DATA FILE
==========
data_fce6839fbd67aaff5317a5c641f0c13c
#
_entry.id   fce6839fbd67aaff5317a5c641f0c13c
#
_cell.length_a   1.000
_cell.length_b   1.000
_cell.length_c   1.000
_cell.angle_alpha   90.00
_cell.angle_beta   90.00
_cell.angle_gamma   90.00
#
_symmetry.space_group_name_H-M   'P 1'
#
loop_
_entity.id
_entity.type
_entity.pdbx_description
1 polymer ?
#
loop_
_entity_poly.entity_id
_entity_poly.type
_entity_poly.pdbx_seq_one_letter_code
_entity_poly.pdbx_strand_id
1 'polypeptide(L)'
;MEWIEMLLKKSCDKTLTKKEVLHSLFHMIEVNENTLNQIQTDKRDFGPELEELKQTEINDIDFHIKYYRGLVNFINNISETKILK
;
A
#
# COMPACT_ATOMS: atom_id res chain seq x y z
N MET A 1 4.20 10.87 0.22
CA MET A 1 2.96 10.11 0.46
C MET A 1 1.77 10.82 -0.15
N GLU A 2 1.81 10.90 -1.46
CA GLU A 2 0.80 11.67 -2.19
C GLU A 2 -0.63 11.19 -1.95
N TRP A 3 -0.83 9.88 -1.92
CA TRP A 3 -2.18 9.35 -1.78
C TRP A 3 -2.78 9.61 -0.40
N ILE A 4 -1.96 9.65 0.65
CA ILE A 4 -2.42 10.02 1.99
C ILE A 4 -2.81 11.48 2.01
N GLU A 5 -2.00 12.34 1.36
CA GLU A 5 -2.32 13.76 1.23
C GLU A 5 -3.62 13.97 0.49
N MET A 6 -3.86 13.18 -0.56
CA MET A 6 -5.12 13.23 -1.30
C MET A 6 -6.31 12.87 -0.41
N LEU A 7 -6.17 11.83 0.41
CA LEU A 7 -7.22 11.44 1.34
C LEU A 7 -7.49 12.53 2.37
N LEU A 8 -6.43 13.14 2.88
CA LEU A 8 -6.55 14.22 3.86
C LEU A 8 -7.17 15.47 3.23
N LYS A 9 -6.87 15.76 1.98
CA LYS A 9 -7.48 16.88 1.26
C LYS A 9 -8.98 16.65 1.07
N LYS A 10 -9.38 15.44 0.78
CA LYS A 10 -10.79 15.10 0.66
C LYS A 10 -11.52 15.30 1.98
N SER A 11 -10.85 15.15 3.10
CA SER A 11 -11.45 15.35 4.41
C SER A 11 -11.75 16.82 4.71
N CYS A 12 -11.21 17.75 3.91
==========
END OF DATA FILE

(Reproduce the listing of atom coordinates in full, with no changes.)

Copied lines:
data_fce6839fbd67aaff5317a5c641f0c13c
#
_entry.id   fce6839fbd67aaff5317a5c641f0c13c
#
_cell.length_a   1.000
_cell.length_b   1.000
_cell.length_c   1.000
_cell.angle_alpha   90.00
_cell.angle_beta   90.00
_cell.angle_gamma   90.00
#
_symmetry.space_group_name_H-M   'P 1'
#
loop_
_entity.id
_entity.type
_entity.pdbx_description
1 polymer ?
#
loop_
_entity_poly.entity_id
_entity_poly.type
_entity_poly.pdbx_seq_one_letter_code
_entity_poly.pdbx_strand_id
1 'polypeptide(L)'
;MEWIEMLLKKSCDKTLTKKEVLHSLFHMIEVNENTLNQIQTDKRDFGPELEELKQTEINDIDFHIKYYRGLVNFINNISETKILK
;
A
#
# COMPACT_ATOMS: atom_id res chain seq x y z
N MET A 1 4.20 10.87 0.22
CA MET A 1 2.96 10.11 0.46
C MET A 1 1.77 10.82 -0.15
N GLU A 2 1.81 10.90 -1.46
CA GLU A 2 0.80 11.67 -2.19
C GLU A 2 -0.63 11.19 -1.95
N TRP A 3 -0.83 9.88 -1.92
CA TRP A 3 -2.18 9.35 -1.78
C TRP A 3 -2.78 9.61 -0.40
N ILE A 4 -1.96 9.65 0.65
CA ILE A 4 -2.42 10.02 1.99
C ILE A 4 -2.81 11.48 2.01
N GLU A 5 -2.00 12.34 1.36
CA GLU A 5 -2.32 13.76 1.23
C GLU A 5 -3.62 13.97 0.49
N MET A 6 -3.86 13.18 -0.56
CA MET A 6 -5.12 13.23 -1.30
C MET A 6 -6.31 12.87 -0.41
N LEU A 7 -6.17 11.83 0.41
CA LEU A 7 -7.22 11.44 1.34
C LEU A 7 -7.49 12.53 2.37
N LEU A 8 -6.43 13.14 2.88
CA LEU A 8 -6.55 14.22 3.86
C LEU A 8 -7.17 15.47 3.23
N LYS A 9 -6.87 15.76 1.98
CA LYS A 9 -7.48 16.88 1.26
C LYS A 9 -8.98 16.65 1.07
N LYS A 10 -9.38 15.44 0.78
CA LYS A 10 -10.79 15.10 0.66
C LYS A 10 -11.52 15.30 1.98
N SER A 11 -10.85 15.15 3.10
CA SER A 11 -11.45 15.35 4.41
C SER A 11 -11.75 16.82 4.71
N CYS A 12 -11.21 17.75 3.91